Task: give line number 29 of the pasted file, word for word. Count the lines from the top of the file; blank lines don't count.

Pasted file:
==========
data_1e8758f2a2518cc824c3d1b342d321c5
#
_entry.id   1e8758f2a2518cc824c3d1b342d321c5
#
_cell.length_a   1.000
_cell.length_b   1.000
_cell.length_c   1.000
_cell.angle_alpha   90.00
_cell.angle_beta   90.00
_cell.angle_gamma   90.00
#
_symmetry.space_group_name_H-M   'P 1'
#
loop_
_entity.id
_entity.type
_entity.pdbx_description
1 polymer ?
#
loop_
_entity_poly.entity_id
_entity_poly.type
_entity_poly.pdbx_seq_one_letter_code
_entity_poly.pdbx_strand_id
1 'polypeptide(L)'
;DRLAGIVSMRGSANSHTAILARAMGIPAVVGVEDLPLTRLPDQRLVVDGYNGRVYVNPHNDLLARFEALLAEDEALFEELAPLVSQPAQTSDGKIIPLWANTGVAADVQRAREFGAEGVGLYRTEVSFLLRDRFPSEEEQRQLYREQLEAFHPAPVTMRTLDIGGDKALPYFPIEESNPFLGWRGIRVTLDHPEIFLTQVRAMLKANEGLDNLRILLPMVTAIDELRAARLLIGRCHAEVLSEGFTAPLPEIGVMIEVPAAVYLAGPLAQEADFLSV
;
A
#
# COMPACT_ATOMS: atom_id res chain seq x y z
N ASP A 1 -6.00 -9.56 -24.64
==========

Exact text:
#